US 4487090 A
A frictional drive transmission is provided with a plurality of drive rollers disposed within an annular path created between a shaft and a cylindrical inner surface of a case. The drive rollers are pivotally linked to pinions attached to a second shaft. A plurality of pinch rollers are urged between the drive rollers and the cylindrical inner surface of the case, forcing the drive rollers into frictional contact with the pinch rollers and the central shaft. Rotation of the shaft attached to the pinions, causes rotation of the pinch rollers and drive rollers, and therefore rotation of the central shaft.
1. A friction drive transmission comprising:
a case having a cylindrical inner surface;
a first rotatable shaft extending into one side of said case forming an annular path between said cylindrical surface and said first shaft;
a second rotatable shaft axially aligned with said first shaft and extending into a second side of said case;
a plurality of pinions extending from said second shaft into said annular path, said pinions having axes in parallel with the axes of said first and second shafts;
a plurality of drive rollers having axes in parallel with the axis of said first and second shafts, said drive rollers being disposed within said annular path, wherein the surface of each drive roller makes frictional contact with the surface of said first rotatable shaft;
a plurality of links, each of said links being pivotally connected to one of said pinions and to one of said drive rollers;
a plurality of pinch rollers having axes in parallel with the axis of said first and second shafts, said pinch rollers being disposed within said annular path; and
means for urging each of said pinch rollers into frictional contact with said cylindrical inner surface and into frictional contact with one of said drive rollers.
2. A friction drive transmission as recited in claim 1, wherein said means for urging each of said pinch rollers comprises:
a plurality of pressure plates, and means for forcing each of said pressure plates against one of said pinch rollers.
3. A friction drive transmission as recited in claim 2, wherein:
each of said pressure plates is loosely held in relation to said second shaft; and
said means for forcing each of said pressure plates includes a plurality of springs, each of said springs exerting a force between a point on said second shaft and one of said pressure plates.
4. A friction drive transmission as recited in claim 1, wherein each of said pinch rollers is rounded at each end.
5. A friction drive transmission as recited in claim 1, further comprising:
a pinion flange bearing boss, wherein each of said pinions extends between said second shaft and said bearing boss.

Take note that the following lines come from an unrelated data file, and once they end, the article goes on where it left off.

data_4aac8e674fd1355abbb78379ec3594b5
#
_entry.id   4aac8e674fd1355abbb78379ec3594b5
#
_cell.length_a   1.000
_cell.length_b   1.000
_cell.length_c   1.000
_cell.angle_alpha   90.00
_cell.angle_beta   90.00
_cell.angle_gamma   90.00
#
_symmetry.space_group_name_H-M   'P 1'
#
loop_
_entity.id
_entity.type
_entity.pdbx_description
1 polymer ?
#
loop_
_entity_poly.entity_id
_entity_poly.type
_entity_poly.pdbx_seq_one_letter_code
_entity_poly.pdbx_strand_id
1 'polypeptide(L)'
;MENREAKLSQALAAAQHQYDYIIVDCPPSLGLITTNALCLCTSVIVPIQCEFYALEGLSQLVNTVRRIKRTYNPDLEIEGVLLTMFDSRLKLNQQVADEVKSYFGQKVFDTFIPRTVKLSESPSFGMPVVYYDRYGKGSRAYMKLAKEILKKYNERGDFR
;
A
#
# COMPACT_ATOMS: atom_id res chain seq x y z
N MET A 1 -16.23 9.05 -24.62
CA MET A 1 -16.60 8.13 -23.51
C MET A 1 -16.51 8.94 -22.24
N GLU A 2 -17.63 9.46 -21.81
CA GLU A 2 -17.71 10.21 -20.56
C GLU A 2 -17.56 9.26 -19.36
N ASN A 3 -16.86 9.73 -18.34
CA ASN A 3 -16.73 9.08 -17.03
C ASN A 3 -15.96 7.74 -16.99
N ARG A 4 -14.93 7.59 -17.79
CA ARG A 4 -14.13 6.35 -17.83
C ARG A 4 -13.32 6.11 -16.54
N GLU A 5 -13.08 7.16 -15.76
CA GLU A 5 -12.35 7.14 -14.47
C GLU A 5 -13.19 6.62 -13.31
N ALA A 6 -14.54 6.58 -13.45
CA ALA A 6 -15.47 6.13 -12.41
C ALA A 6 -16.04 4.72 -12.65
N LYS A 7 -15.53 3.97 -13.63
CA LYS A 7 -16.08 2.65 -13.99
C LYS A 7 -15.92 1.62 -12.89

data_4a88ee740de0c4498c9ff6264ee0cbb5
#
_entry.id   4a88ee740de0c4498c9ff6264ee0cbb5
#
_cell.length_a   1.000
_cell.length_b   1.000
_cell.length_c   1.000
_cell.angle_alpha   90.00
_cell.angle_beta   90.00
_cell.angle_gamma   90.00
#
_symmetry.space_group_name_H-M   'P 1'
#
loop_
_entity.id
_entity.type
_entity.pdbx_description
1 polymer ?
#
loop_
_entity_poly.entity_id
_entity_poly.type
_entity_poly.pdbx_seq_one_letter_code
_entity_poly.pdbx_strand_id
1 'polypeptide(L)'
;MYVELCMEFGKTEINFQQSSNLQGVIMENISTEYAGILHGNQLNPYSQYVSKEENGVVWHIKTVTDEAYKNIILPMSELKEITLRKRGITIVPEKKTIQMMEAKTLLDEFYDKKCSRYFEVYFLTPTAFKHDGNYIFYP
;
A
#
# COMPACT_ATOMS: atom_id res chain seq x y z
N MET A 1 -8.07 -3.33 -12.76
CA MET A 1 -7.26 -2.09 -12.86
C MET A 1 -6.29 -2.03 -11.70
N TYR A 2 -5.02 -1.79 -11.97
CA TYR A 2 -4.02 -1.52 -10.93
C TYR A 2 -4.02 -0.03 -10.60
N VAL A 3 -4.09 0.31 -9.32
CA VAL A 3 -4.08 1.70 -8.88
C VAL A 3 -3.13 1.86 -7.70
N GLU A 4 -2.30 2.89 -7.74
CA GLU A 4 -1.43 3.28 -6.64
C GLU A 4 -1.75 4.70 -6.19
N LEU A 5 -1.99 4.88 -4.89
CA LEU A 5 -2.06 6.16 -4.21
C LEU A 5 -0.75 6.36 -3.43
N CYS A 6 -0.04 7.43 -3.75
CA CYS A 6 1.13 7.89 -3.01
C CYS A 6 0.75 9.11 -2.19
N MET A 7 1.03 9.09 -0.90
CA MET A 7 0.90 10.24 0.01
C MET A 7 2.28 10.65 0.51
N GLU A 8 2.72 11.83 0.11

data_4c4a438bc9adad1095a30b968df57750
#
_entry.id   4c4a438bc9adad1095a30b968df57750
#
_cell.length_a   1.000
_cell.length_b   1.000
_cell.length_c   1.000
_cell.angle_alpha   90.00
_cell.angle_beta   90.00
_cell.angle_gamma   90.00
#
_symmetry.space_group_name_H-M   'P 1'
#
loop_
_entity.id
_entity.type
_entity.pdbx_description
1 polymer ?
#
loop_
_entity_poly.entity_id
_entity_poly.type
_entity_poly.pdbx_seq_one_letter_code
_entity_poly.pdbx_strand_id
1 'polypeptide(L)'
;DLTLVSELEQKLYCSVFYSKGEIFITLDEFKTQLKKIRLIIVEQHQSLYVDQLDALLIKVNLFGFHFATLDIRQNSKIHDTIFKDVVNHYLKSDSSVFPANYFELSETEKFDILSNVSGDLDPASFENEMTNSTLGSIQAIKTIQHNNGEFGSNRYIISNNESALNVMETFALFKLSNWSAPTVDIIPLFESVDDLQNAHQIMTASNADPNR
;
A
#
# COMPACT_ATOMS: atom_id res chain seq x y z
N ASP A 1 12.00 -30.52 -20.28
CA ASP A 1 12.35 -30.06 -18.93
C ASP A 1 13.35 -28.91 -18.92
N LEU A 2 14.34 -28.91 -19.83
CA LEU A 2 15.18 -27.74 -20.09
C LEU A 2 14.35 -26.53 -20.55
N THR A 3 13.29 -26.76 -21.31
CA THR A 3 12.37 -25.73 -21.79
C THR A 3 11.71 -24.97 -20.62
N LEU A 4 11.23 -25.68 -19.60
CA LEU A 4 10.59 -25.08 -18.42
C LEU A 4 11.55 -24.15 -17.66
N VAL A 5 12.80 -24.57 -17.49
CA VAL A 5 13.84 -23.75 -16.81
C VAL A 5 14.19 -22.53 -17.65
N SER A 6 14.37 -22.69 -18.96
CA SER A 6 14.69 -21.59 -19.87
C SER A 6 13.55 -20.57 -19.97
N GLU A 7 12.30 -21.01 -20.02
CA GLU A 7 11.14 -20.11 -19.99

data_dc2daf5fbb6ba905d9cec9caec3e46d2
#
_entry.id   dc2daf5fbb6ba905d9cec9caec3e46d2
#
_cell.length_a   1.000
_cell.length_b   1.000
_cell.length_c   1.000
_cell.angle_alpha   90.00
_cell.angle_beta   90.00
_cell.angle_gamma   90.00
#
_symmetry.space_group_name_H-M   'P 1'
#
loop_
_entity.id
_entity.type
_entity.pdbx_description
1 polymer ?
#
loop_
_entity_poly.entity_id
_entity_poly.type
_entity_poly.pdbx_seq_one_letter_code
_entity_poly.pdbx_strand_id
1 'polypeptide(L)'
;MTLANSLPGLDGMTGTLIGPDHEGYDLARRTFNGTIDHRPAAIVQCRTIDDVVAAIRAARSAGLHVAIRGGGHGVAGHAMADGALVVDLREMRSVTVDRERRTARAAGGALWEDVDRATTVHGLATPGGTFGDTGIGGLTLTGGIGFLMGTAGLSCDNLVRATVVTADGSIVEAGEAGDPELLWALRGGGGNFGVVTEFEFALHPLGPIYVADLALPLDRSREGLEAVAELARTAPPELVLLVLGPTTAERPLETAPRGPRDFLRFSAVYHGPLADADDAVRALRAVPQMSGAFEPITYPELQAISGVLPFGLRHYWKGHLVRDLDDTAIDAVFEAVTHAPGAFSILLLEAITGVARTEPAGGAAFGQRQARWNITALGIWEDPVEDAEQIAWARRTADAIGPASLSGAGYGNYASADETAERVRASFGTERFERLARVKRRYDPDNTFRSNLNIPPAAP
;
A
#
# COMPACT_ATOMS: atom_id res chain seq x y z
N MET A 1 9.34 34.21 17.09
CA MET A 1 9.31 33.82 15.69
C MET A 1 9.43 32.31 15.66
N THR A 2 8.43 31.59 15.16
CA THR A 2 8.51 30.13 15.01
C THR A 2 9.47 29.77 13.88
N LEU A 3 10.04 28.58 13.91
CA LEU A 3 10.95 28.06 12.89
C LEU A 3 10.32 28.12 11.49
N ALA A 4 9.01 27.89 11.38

6. A friction drive transmission as recited in claim 1, wherein each of said pinions is connected to one of said drive rollers by two of said links.
7. A friction drive transmission as recited in claim 1, wherein all of said drive rollers are of the same diameter.
8. A friction drive transmission as recited in claim 1, wherein all of said pinch rollers are of the same diameter.
9. A friction drive transmission as recited in claim 1, further comprising:
a first oil seal between said first shaft and said case; and
a second oil seal between said second shaft and said case, for confining clutch oil within said case.
10. A friction drive transmission as recited in claim 1, wherein said second shaft includes:
an enlarged portion, said enlarged portion being within said case and said pinions extending from said enlarged portion.
11. A friction drive transmission as recited in claim 1, wherein said pinch rollers are symmetrically disposed within said annular path and wherein said drive rollers are symmetrically disposed within said annular path.
This invention relates to rotary motion transmitting devices and more particularly, to friction drive transmissions which transmit rotational power in a speed changing manner through the use of a plurality of cylindrical rolles arranged in a planetary configuration.
Planetary gear systems are well known in which a plurality of pinions travel around the circumference of a sun gear and engage an internal ring gear. Such systems are compact and have input and output shafts which are axially aligned. In addition, the side pressure of the input and output shafts is equalized. However, the expense of machining planetary gear systems frequently prevents their use.
In order to develop an economical alternative to planetery gear systems, several planetary drive systems utilizing ball bearings or cylindrical rollers have been designed. Such systems have employed various techniques to insure that sufficient frictional contact is maintained between the rolling elements. U.S. Pat. No. 3,793,907, issued Feb. 26, 1974, to Nakamura et al. discloses a frictional drive system which utilizes hydraulic pressure to control the frictional contact between rolling elements. U.S. Pat. No. 3,817,125, issued June 18, 1974, to Nakamura et al. utilizes elastically deformed planetary rollers. U.S. Pat. No. 3,776,051, issued Dec. 4, 1973, to Kraus and U.S. Pat. No. 3,945,270, issued Mar. 23, 1976 to Nelson et al. both utilize drive systems in which the shafts are on axes which are parallel to but slightly spaced from each other. This provides a varying annular space between one shaft and a traction ring attached to a second shaft. A plurality of drive rollers which are disposed between the first shaft and the traction ring are provided with certain degrees of freedom so that they can be wedged between the shaft and the traction ring. The present invention utilizes a pinch roller planetary design which avoids the expense of machined gears while providing for equalized side pressure on axially aligned input and output shafts. In addition, this invention does not require a constant pressure on the rollers to obtain the traction needed to prevent slippage. The necessary pressure is supplied in response to the torque required, utilizing a pinch principle.
A typical pinch roller drive system, such as found on a phonograph turntable, includes a pinch roller which is loosely held against a motor shaft and the rim of a cylinder being driven. A drive force causes the roller to pinch between the motor shaft and the cylinder. This pinching action is a function of the drive pressure. Therefore, the pressure of the drive is directly proportional to the load requirement. When the load is great, the roller pressure is great. When the load is light, there is little pressure on the rollers. This automatic pressure loading results in an efficient, dependable, quiet and long-lasting drive system.